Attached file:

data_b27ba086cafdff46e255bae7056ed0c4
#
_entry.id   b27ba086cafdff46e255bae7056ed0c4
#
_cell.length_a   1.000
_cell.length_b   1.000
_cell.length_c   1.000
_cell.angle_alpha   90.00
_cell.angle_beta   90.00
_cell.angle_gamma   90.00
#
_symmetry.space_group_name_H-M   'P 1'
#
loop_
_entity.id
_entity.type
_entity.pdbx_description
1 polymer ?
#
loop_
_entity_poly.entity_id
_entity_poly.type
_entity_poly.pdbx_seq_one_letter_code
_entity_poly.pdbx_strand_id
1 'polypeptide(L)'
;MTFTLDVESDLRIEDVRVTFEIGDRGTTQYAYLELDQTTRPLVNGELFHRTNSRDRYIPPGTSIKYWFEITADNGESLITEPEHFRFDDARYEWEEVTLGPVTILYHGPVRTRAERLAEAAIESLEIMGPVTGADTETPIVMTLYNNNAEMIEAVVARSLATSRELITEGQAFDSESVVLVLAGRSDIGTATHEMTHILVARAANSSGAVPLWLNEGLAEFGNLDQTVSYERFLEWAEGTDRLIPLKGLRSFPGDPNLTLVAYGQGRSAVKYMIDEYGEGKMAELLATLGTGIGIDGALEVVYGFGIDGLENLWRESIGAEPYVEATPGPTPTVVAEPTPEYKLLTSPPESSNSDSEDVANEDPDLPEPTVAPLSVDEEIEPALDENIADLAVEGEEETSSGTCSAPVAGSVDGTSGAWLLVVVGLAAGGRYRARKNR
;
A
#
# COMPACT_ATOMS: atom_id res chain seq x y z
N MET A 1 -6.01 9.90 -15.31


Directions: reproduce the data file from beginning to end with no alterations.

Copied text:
data_b27ba086cafdff46e255bae7056ed0c4
#
_entry.id   b27ba086cafdff46e255bae7056ed0c4
#
_cell.length_a   1.000
_cell.length_b   1.000
_cell.length_c   1.000
_cell.angle_alpha   90.00
_cell.angle_beta   90.00
_cell.angle_gamma   90.00
#
_symmetry.space_group_name_H-M   'P 1'
#
loop_
_entity.id
_entity.type
_entity.pdbx_description
1 polymer ?
#
loop_
_entity_poly.entity_id
_entity_poly.type
_entity_poly.pdbx_seq_one_letter_code
_entity_poly.pdbx_strand_id
1 'polypeptide(L)'
;MTFTLDVESDLRIEDVRVTFEIGDRGTTQYAYLELDQTTRPLVNGELFHRTNSRDRYIPPGTSIKYWFEITADNGESLITEPEHFRFDDARYEWEEVTLGPVTILYHGPVRTRAERLAEAAIESLEIMGPVTGADTETPIVMTLYNNNAEMIEAVVARSLATSRELITEGQAFDSESVVLVLAGRSDIGTATHEMTHILVARAANSSGAVPLWLNEGLAEFGNLDQTVSYERFLEWAEGTDRLIPLKGLRSFPGDPNLTLVAYGQGRSAVKYMIDEYGEGKMAELLATLGTGIGIDGALEVVYGFGIDGLENLWRESIGAEPYVEATPGPTPTVVAEPTPEYKLLTSPPESSNSDSEDVANEDPDLPEPTVAPLSVDEEIEPALDENIADLAVEGEEETSSGTCSAPVAGSVDGTSGAWLLVVVGLAAGGRYRARKNR
;
A
#
# COMPACT_ATOMS: atom_id res chain seq x y z
N MET A 1 -6.01 9.90 -15.31